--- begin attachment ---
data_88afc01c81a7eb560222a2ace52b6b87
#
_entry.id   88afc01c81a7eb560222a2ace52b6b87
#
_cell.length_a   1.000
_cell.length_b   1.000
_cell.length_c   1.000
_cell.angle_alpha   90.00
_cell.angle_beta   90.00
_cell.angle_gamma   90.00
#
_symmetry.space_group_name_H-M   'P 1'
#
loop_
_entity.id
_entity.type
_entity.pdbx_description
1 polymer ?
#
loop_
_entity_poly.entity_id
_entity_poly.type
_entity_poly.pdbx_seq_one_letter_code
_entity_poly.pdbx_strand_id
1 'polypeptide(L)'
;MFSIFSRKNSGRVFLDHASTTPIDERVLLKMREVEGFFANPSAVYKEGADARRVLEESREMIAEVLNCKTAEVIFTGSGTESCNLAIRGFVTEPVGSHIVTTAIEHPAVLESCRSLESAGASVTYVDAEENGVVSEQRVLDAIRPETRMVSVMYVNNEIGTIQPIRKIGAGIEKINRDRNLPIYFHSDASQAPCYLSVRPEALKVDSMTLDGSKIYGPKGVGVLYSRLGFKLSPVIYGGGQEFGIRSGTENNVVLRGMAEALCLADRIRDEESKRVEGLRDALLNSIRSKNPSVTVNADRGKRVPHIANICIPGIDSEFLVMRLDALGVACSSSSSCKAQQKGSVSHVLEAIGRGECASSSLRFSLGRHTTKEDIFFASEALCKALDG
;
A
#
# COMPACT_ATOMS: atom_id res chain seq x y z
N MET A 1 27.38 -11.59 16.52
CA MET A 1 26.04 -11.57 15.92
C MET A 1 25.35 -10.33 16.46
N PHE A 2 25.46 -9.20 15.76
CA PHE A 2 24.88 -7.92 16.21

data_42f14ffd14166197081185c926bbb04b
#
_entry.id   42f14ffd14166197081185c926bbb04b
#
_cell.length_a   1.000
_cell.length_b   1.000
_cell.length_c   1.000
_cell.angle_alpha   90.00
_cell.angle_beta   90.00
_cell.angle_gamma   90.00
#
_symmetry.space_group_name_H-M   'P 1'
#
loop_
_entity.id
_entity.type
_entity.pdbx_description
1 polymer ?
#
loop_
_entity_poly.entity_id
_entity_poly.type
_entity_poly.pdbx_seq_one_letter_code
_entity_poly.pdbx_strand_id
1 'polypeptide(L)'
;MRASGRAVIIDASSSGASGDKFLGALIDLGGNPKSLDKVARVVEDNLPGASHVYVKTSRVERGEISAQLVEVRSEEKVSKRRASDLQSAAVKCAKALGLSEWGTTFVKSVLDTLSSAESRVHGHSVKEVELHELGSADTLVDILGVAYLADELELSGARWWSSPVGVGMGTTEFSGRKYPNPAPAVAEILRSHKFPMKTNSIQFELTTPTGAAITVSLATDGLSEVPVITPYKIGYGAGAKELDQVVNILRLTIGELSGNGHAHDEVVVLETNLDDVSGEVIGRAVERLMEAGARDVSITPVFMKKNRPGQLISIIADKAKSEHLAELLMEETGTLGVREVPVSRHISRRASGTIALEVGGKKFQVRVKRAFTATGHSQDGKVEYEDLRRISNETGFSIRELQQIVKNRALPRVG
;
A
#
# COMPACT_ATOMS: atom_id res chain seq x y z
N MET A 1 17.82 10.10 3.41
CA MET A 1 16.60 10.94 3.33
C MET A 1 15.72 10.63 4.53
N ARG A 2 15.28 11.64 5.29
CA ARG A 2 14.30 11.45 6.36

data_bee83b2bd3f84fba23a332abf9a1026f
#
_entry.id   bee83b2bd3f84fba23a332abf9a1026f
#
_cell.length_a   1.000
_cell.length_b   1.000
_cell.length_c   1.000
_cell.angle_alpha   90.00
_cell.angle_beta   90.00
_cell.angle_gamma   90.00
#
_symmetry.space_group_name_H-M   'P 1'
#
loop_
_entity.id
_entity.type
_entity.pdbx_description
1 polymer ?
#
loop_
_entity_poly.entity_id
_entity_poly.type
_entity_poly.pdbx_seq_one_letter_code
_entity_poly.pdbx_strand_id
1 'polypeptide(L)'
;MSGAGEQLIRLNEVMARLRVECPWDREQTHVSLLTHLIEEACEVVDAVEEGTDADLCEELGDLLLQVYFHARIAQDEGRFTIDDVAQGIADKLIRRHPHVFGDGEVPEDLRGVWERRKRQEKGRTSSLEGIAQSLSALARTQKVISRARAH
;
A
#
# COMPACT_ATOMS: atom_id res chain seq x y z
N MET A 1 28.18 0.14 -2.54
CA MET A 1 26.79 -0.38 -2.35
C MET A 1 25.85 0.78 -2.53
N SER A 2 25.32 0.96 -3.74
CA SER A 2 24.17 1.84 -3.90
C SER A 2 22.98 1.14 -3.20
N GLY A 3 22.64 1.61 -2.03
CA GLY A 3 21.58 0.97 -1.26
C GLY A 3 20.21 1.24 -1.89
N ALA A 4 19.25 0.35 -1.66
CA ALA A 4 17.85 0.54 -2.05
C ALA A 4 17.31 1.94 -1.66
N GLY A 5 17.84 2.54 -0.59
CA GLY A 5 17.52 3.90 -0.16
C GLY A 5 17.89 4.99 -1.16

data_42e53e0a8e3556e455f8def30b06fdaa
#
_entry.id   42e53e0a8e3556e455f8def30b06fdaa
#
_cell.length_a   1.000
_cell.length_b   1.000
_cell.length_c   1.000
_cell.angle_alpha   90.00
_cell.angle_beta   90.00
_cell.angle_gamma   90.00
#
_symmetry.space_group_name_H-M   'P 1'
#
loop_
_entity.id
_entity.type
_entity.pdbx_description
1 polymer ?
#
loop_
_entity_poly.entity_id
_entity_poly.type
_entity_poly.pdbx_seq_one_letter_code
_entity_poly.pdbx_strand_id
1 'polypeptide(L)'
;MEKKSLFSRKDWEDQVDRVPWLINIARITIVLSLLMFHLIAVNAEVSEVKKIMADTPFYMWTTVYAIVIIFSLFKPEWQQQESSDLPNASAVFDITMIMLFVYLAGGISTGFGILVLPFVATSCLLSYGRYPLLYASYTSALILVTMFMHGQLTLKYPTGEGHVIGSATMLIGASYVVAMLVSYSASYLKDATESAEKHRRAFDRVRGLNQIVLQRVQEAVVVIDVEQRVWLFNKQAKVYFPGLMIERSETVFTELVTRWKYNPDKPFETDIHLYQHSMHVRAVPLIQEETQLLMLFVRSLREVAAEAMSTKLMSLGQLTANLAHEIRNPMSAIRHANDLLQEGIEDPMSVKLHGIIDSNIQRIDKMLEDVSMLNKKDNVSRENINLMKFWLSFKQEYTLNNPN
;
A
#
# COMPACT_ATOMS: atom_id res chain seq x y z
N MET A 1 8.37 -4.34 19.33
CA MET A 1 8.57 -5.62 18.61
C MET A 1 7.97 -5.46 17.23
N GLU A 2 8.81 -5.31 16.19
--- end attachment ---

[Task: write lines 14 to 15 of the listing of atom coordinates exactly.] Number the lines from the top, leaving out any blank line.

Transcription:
loop_
_entity.id